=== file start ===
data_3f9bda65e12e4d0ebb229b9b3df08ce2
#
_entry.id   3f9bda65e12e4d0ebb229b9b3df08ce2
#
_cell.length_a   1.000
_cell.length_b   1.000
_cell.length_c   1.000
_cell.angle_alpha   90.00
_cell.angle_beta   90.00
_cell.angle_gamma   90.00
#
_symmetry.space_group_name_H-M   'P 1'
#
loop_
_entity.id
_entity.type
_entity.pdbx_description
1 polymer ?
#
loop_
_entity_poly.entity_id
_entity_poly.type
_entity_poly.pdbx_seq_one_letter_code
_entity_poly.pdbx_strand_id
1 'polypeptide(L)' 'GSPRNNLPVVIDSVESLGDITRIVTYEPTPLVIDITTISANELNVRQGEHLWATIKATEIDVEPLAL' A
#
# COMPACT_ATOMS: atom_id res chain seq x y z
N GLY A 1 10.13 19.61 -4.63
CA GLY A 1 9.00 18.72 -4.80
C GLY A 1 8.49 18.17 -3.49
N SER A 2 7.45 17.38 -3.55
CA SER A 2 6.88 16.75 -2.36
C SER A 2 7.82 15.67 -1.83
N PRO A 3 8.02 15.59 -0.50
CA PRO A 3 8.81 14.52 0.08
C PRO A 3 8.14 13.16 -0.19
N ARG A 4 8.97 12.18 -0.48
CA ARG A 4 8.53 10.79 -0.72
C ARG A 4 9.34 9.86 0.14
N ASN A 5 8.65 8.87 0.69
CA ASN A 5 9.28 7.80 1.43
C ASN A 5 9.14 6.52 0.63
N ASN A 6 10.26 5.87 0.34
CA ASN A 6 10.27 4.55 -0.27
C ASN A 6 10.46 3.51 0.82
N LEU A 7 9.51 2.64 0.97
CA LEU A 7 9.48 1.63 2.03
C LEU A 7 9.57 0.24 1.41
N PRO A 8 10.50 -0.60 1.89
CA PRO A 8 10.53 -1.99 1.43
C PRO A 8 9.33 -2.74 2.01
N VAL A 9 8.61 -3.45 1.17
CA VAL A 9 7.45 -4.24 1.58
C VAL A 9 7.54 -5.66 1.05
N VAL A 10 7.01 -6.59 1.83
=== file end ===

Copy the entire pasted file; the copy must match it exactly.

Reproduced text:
data_3f9bda65e12e4d0ebb229b9b3df08ce2
#
_entry.id   3f9bda65e12e4d0ebb229b9b3df08ce2
#
_cell.length_a   1.000
_cell.length_b   1.000
_cell.length_c   1.000
_cell.angle_alpha   90.00
_cell.angle_beta   90.00
_cell.angle_gamma   90.00
#
_symmetry.space_group_name_H-M   'P 1'
#
loop_
_entity.id
_entity.type
_entity.pdbx_description
1 polymer ?
#
loop_
_entity_poly.entity_id
_entity_poly.type
_entity_poly.pdbx_seq_one_letter_code
_entity_poly.pdbx_strand_id
1 'polypeptide(L)' 'GSPRNNLPVVIDSVESLGDITRIVTYEPTPLVIDITTISANELNVRQGEHLWATIKATEIDVEPLAL' A
#
# COMPACT_ATOMS: atom_id res chain seq x y z
N GLY A 1 10.13 19.61 -4.63
CA GLY A 1 9.00 18.72 -4.80
C GLY A 1 8.49 18.17 -3.49
N SER A 2 7.45 17.38 -3.55
CA SER A 2 6.88 16.75 -2.36
C SER A 2 7.82 15.67 -1.83
N PRO A 3 8.02 15.59 -0.50
CA PRO A 3 8.81 14.52 0.08
C PRO A 3 8.14 13.16 -0.19
N ARG A 4 8.97 12.18 -0.48
CA ARG A 4 8.53 10.79 -0.72
C ARG A 4 9.34 9.86 0.14
N ASN A 5 8.65 8.87 0.69
CA ASN A 5 9.28 7.80 1.43
C ASN A 5 9.14 6.52 0.63
N ASN A 6 10.26 5.87 0.34
CA ASN A 6 10.27 4.55 -0.27
C ASN A 6 10.46 3.51 0.82
N LEU A 7 9.51 2.64 0.97
CA LEU A 7 9.48 1.63 2.03
C LEU A 7 9.57 0.24 1.41
N PRO A 8 10.50 -0.60 1.89
CA PRO A 8 10.53 -1.99 1.43
C PRO A 8 9.33 -2.74 2.01
N VAL A 9 8.61 -3.45 1.17
CA VAL A 9 7.45 -4.24 1.58
C VAL A 9 7.54 -5.66 1.05
N VAL A 10 7.01 -6.59 1.83